Amnesty International at Grassy Narrows

Amnesty International at Grassy Narrows

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John Ahni Schertow
April 18, 2007
 

Until April 20, Amnesty International is conducting a research mission at Grassy Narrows, to investigate the consequences of Ontario’s failure to respect the Rights of the The People at Grassy Narrows.

From the AI Online Diary:
Today, April 16, has been a full, eye-opening day out at Grassy Narrows. We have heard and seen a great deal that brings into sharp focus the devastating range of human rights concerns that the people here have endured, for many long decades. Traditional lands, including burial grounds, were flooded during hydro developments 50 years ago. The community was forcibly relocated 40 years ago. Mercury poisoning from a pulp and paper mill destroyed their fishery and caused widespread illness 30 years ago. And now, a relentless siege of clear-cutting throughout their traditional lands has ravaged the spectacular forests that surround them and begun to dramatically erode the land base that supports trapping and hunting.

Any one of these crises, on its own, would be tragic for any community. The combination of so many, one after another, is unbearable. And perhaps the greatest affront of all is that all of this has happened against the express wishes of the people of Grassy Narrows. As one community elder told us today, that leaves people here feeling that “they just do not matter.”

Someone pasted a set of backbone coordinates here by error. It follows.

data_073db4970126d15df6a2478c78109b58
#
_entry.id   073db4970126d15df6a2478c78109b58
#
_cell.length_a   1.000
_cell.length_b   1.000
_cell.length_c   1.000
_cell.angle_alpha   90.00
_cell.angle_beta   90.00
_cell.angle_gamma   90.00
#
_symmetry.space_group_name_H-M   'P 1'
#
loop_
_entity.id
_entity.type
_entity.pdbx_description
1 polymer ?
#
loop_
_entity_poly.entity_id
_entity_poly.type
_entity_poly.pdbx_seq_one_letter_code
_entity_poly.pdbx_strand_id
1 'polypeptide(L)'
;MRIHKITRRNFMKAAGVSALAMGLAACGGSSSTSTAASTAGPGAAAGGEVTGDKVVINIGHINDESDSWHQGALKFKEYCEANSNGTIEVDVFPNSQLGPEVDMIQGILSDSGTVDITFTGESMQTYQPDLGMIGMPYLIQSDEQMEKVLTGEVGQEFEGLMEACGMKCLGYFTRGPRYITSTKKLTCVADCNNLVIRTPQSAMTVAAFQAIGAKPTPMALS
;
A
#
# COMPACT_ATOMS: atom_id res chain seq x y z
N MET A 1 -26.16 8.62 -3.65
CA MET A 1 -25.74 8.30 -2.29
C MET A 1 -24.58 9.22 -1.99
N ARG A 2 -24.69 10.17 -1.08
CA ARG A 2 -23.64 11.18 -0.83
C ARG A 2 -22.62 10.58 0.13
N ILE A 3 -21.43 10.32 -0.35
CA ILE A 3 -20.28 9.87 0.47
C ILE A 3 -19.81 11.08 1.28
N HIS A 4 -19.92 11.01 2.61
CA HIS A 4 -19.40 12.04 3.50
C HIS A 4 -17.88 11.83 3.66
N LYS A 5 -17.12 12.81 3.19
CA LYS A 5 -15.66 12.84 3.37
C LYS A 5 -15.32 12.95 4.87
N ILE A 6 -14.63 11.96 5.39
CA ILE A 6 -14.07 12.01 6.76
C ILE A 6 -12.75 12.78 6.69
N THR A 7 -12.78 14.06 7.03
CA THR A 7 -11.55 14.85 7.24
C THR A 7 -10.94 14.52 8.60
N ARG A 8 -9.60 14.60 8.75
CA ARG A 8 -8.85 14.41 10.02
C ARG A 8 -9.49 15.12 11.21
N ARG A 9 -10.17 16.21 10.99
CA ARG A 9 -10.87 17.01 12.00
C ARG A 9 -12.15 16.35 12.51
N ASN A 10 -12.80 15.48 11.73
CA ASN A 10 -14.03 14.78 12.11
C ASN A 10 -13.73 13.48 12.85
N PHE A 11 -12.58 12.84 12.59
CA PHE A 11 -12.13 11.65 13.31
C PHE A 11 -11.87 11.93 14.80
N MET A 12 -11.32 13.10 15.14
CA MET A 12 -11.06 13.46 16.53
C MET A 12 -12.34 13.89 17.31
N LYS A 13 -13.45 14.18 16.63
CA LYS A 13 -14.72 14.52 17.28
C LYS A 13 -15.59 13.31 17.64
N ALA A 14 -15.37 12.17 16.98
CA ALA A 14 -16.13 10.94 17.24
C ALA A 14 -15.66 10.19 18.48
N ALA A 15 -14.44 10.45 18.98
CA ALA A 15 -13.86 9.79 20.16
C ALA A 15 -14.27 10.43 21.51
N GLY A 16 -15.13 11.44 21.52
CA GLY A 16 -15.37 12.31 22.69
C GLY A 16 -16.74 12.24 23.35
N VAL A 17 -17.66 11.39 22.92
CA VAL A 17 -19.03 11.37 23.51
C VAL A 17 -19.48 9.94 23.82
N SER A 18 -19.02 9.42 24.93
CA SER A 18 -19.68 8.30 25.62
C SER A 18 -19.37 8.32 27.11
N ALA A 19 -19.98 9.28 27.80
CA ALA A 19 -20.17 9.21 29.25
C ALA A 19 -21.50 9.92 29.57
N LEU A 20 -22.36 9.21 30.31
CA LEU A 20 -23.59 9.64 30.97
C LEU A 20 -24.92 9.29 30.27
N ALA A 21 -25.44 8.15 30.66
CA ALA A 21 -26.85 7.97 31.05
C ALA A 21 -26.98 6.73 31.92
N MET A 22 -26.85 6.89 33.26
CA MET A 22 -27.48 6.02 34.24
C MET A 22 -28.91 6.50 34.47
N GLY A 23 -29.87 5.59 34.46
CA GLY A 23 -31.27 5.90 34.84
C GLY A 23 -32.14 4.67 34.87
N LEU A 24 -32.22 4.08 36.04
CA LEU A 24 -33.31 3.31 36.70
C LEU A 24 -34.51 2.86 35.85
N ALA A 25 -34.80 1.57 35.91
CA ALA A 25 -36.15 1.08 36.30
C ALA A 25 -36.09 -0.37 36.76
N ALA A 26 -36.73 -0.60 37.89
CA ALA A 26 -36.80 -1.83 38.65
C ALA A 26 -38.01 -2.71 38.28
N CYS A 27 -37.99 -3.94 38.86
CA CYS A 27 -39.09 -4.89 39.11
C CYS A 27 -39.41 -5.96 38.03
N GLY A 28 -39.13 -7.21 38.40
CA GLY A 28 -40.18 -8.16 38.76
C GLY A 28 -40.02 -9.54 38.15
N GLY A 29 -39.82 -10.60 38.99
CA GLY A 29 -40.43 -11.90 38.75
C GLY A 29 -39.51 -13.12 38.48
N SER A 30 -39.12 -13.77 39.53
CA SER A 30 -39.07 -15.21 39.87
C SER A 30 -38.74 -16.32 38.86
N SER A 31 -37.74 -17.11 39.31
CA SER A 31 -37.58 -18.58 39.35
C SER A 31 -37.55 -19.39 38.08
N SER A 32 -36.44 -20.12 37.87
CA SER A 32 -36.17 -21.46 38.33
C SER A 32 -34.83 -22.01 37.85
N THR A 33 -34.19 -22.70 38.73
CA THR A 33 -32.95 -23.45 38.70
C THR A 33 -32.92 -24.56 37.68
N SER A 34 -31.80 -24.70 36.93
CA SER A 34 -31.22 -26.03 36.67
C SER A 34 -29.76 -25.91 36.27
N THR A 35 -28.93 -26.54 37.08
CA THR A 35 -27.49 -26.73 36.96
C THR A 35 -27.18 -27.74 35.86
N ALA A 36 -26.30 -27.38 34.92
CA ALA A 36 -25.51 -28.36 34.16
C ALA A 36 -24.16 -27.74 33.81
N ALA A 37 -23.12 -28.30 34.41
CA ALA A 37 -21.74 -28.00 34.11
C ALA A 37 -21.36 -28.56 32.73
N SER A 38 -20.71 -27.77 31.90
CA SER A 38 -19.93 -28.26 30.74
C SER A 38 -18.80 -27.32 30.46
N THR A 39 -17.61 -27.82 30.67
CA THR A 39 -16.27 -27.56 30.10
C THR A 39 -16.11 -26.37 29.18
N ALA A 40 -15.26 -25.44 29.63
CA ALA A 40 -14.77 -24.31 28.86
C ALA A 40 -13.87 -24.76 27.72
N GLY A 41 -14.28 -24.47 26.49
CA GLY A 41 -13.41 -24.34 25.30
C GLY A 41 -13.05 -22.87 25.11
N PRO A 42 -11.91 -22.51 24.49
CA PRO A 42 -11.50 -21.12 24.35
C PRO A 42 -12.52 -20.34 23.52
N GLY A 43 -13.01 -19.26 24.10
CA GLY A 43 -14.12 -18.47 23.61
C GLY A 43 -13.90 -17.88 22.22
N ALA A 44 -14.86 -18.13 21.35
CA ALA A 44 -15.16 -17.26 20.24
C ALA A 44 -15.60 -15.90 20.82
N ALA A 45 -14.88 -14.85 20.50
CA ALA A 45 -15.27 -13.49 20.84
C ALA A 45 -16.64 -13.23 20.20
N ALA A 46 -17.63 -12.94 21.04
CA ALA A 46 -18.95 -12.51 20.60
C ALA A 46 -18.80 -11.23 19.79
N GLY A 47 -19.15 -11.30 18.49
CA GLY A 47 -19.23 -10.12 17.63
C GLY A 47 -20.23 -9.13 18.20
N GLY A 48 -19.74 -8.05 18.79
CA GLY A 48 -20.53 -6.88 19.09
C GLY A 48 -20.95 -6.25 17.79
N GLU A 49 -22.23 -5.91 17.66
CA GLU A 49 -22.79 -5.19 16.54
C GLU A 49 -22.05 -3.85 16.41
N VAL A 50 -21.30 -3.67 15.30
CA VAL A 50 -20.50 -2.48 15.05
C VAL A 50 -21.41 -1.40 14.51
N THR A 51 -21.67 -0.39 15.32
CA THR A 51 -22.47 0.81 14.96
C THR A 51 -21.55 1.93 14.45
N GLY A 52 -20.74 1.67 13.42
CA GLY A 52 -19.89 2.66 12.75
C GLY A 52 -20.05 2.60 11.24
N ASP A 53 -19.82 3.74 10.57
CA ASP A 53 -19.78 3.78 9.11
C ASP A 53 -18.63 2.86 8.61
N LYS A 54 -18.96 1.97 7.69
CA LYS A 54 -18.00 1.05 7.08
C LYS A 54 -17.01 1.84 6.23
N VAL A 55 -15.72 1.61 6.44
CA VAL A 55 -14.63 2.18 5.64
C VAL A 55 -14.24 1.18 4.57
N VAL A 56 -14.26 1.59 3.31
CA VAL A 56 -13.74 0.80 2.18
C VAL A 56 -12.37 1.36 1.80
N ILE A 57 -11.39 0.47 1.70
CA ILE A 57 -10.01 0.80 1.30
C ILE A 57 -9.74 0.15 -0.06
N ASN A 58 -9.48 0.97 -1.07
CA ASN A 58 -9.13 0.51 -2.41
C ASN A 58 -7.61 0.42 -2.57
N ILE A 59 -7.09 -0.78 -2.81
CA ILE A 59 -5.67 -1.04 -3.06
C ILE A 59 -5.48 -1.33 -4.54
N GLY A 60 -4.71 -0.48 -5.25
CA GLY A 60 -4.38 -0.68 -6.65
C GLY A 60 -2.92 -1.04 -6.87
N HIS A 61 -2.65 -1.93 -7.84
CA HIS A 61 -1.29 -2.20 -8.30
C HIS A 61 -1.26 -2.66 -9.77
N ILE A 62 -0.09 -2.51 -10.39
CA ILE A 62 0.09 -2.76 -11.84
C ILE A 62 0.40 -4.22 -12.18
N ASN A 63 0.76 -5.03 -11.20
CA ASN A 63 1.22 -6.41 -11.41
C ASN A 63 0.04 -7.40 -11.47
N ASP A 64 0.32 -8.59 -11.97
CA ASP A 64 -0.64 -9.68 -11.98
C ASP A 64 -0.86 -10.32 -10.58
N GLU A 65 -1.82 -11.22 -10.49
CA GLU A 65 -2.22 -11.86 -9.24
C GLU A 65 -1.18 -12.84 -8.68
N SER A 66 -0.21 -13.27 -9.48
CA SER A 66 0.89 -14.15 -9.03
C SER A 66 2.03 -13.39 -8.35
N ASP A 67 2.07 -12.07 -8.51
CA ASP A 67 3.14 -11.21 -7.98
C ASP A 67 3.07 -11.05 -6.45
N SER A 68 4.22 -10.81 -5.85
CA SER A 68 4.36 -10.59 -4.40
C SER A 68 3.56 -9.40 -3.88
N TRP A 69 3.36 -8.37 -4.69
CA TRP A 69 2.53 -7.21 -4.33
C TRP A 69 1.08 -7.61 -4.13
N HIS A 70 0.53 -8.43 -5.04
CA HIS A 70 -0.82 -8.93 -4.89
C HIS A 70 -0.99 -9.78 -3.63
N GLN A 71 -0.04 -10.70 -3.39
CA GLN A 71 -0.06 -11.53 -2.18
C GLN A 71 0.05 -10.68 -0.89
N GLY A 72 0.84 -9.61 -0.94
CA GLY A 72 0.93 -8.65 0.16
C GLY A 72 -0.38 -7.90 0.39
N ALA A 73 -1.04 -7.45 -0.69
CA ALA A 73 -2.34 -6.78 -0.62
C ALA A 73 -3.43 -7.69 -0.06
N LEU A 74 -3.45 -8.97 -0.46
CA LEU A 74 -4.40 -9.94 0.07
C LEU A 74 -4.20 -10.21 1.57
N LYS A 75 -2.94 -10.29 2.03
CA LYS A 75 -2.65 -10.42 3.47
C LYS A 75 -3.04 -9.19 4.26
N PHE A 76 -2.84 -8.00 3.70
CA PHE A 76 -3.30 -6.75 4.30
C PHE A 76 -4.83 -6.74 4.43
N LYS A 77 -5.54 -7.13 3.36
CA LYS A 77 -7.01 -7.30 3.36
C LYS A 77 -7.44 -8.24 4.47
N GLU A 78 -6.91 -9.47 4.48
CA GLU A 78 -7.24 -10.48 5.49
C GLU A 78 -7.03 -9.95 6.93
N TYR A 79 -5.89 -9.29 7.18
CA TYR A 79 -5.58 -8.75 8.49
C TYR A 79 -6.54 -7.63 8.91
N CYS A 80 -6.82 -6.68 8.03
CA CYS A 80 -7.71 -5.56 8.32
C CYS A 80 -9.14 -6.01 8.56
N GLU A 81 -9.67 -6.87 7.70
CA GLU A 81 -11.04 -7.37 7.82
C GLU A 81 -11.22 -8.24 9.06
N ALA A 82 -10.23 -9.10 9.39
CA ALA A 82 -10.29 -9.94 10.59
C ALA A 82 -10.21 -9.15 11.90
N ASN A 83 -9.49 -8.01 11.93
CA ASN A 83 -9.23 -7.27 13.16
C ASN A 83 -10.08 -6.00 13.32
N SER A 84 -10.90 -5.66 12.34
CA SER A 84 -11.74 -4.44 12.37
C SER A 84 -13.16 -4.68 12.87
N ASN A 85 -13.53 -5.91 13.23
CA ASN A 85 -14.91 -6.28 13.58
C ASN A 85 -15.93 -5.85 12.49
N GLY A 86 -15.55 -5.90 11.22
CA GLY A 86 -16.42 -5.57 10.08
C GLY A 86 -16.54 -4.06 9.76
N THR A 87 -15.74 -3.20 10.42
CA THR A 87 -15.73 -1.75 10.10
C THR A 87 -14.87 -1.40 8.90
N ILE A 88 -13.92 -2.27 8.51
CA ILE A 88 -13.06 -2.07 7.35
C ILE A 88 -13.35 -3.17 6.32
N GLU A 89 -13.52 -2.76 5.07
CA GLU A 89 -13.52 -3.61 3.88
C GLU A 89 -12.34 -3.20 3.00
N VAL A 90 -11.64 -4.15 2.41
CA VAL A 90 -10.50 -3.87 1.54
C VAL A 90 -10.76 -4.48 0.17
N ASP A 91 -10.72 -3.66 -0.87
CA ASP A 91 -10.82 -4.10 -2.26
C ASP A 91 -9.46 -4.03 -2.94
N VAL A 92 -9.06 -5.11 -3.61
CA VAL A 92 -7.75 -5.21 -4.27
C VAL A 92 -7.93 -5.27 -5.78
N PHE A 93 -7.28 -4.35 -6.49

Over the past five years the voices of people here have been particularly firm, eloquent and very visible in opposing the clear-cut logging in their lands. They have said no: to the Ontario provincial government; and to Abitibi and Weyerhaeuser, the large corporations behind the logging. They have looked to the federal government to take up its responsibility for safeguarding the rights and interests of Indigenous peoples in Canada, but have found only silence and disinterest. They have not been consulted. Their views have not been sought and incorporated. They have not been treated according to treaty rights or Canadian law. They have not been treated according to international human rights.

Despite all of this, the determination and insistence of the people of Grassy Narrows that their rights be respected does not tire. In that demand, we will stand with them.

From the Winnipeg Free Press:
A team of Canadian and foreign researchers from Amnesty International will visit the Grassy Narrows band next week to examine the effects of industrial development on the 1,000-member First Nation. “The Government of Ontario has made decisions impacting the community’s use of the land with little or no meaningful consultation with Grassy Narrows,” Amnesty
International said in a statement released this week. “Demonstrations of community opposition to provincial decisions have been ignored.” In a statement last January, Grassy Narrows members called for “a moratorium on further industrial activity in our traditional territory,” until the federal and Ontario governments obtained community consent for future projects. (source)

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